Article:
The Chinese Internet, however, is the polar opposite. Search engines are practically nonexistent, and people read primarily by scrolling through social media timelines rather than visiting web pages with URLs at the top.
One might blame the censorship apparatus for handicapping Chinese search engines, but I’d argue that the dearth of long half-life writing is mostly the consequence of China jumping directly to mobile and the mobile-first Internet companies (rationally) creating walled gardens around content.
But in a mobile-first environment, the gateway to information became the few “super-apps,” which naturally erected walls around their content because they didn’t need a search engine to direct traffic to their apps. The invention of timelines (especially the algorithmic ones) further reduced consumer demand for search, as passively scrolling took much less effort than actively typing or clicking.
Take WeChat as an example. It is home to the vast majority of China’s original writing, and yet:
- It doesn’t allow any external links;
- Its posts are not indexed by search engines such as Google or Baidu, and its own search engine is practically useless;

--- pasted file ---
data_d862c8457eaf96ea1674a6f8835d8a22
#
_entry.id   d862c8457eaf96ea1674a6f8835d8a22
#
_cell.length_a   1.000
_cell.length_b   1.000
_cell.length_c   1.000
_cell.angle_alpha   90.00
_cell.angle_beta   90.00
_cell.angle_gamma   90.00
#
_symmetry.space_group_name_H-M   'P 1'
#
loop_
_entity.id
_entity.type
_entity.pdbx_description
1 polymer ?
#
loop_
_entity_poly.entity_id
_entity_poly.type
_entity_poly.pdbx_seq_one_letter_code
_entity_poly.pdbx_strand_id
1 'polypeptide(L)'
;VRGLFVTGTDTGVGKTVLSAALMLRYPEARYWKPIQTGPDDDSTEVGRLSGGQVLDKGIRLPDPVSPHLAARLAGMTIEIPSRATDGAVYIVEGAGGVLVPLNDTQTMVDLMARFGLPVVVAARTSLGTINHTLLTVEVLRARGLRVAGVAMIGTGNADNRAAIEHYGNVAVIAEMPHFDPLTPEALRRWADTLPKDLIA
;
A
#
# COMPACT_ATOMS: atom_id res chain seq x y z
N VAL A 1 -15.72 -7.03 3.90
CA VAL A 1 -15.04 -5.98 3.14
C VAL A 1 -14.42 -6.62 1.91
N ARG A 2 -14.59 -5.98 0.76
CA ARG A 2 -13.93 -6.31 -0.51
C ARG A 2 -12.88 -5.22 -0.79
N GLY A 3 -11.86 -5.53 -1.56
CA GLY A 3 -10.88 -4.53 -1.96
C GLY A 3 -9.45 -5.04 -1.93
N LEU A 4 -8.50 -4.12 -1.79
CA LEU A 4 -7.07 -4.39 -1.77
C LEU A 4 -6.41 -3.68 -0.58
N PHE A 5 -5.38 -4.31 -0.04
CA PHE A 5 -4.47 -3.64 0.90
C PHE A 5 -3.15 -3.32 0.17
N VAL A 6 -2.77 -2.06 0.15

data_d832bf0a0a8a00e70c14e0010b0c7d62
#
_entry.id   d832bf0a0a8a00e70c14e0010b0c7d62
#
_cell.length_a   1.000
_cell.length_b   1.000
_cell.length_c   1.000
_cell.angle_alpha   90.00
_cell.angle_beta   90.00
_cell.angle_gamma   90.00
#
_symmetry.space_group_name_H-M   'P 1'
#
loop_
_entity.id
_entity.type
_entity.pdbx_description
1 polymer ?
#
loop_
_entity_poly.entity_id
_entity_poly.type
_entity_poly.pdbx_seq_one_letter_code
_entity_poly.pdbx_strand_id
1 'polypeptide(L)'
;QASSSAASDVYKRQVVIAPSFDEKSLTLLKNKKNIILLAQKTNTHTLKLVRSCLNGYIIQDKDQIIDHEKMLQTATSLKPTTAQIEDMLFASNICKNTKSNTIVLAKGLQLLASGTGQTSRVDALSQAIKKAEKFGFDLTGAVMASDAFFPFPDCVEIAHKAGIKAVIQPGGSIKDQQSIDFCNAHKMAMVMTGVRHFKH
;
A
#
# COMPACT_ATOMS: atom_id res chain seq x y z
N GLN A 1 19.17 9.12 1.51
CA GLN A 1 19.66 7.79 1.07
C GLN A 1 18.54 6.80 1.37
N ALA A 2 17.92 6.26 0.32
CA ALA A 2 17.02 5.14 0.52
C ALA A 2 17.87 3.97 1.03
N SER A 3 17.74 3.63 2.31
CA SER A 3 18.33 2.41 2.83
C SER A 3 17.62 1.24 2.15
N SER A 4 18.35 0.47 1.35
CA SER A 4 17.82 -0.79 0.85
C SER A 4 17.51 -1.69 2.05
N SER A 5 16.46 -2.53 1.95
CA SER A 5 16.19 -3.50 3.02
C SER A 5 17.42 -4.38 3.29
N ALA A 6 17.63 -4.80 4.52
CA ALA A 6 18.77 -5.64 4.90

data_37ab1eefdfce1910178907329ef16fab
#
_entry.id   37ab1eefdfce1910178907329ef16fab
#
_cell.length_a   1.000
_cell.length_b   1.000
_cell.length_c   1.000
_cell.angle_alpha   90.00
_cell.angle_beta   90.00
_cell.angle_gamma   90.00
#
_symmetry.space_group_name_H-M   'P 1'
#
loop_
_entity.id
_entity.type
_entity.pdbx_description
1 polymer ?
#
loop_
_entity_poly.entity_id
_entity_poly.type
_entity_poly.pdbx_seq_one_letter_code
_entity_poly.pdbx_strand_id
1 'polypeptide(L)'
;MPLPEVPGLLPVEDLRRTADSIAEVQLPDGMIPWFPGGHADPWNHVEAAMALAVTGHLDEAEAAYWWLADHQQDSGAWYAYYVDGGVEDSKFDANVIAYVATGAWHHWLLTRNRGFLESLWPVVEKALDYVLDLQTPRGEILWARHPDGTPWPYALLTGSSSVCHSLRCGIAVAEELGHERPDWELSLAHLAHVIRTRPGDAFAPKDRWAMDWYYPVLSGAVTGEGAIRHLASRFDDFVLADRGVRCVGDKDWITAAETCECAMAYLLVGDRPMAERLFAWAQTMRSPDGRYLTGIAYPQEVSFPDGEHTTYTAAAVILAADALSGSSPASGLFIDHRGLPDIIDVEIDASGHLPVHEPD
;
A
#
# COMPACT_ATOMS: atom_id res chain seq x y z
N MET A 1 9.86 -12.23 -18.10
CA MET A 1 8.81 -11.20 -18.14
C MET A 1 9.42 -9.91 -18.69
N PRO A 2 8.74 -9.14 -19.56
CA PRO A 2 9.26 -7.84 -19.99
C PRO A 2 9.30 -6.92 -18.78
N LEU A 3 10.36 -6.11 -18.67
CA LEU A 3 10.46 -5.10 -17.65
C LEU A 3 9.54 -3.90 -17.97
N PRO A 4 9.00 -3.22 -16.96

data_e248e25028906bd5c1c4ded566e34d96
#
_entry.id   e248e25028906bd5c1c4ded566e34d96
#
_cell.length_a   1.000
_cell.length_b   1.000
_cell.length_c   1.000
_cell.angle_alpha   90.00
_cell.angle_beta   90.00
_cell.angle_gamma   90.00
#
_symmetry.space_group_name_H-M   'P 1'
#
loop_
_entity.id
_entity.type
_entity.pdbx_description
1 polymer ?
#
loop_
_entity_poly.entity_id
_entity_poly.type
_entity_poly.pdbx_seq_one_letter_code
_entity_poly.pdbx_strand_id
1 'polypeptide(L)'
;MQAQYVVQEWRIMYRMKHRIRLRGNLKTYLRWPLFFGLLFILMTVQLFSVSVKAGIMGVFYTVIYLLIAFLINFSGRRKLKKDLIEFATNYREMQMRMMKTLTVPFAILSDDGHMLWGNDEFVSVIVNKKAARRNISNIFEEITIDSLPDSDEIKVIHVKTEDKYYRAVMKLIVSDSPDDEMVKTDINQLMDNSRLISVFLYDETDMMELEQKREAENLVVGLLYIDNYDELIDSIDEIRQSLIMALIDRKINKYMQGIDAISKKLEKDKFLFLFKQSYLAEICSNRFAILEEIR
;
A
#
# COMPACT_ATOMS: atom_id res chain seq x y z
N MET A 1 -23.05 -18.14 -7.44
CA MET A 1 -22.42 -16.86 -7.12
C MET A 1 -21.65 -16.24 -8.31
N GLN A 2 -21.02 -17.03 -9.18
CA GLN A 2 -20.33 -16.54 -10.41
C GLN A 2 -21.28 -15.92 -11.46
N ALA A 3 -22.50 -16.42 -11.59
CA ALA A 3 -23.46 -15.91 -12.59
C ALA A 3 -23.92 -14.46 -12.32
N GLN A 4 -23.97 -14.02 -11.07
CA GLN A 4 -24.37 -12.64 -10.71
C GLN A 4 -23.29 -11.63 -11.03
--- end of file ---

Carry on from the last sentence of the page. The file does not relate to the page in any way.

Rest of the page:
- You can’t check the author’s other posts if open the page outside of the WeChat app. In other words, each WeChat article is an orphan, not linked to anything else on the Internet, not even the author’s previous work.
The system’s disincentives for knowledge creation cannot be overstated: If your writing “disappears” after a day, why invest the time to write at all? Stated a different way: if you know your words are only read within the first few hours of publication, what kind of words are you incentivized to put down?
But it may also be that in an age where every conceivable user interface includes a search function, young people have never needed folders or directories for the tasks they do. The first internet search engines were used around 1990, but features like Windows Search and Spotlight on macOS are both products of the early 2000s. Most of 2017’s college freshmen were born in the very late ‘90s. They were in elementary school when the iPhone debuted; they’re around the same age as Google. While many of today’s professors grew up without search functions on their phones and computers, today’s students increasingly don’t remember a world without them.
A cynic could blame generational incompetence. An international 2018 study that measured eighth-graders’ “capacities to use information and computer technologies productively” proclaimed that just 2 percent of Gen Z had achieved the highest “digital native” tier of computer literacy. “Our students are in deep trouble,” one educator wrote.